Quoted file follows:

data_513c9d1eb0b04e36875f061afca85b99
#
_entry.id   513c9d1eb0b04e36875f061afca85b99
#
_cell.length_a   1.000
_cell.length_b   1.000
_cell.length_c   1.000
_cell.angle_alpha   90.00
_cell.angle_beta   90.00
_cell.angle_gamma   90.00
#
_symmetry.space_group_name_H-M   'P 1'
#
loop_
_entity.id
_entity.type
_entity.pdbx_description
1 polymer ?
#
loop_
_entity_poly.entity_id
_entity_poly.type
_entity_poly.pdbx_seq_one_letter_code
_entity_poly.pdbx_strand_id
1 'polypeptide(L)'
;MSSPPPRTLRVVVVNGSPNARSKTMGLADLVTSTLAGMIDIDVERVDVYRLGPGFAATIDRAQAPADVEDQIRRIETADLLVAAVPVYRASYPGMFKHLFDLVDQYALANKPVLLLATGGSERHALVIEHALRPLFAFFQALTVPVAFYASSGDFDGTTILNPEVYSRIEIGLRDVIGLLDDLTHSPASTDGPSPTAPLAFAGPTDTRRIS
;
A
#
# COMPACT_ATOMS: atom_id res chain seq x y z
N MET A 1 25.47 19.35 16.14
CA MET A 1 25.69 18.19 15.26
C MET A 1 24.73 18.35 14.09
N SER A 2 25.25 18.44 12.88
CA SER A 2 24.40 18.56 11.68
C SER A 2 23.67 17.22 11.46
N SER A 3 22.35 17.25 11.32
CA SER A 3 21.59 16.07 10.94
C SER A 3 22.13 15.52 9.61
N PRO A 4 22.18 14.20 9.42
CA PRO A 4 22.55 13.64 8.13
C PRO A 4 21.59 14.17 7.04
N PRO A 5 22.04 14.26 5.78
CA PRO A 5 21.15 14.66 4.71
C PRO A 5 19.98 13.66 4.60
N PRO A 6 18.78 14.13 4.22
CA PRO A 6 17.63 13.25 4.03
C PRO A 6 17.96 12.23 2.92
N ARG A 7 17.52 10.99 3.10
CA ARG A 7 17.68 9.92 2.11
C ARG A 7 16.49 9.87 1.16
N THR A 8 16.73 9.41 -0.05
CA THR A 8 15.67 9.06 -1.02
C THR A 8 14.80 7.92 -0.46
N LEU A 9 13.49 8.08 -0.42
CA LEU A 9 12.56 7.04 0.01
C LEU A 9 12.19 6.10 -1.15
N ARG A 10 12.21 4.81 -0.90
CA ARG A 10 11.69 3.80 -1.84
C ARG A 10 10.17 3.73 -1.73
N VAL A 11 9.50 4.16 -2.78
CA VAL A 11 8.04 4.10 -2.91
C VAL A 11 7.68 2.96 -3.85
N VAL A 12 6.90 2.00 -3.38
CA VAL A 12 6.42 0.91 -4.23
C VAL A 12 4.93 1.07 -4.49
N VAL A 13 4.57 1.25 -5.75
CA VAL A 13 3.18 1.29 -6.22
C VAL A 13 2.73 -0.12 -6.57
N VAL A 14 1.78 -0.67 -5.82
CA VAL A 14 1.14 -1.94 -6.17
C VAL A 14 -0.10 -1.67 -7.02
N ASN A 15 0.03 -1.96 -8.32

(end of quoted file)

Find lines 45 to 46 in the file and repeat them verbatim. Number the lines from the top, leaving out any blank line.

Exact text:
C PRO A 5 19.98 13.66 4.60
N PRO A 6 18.78 14.13 4.22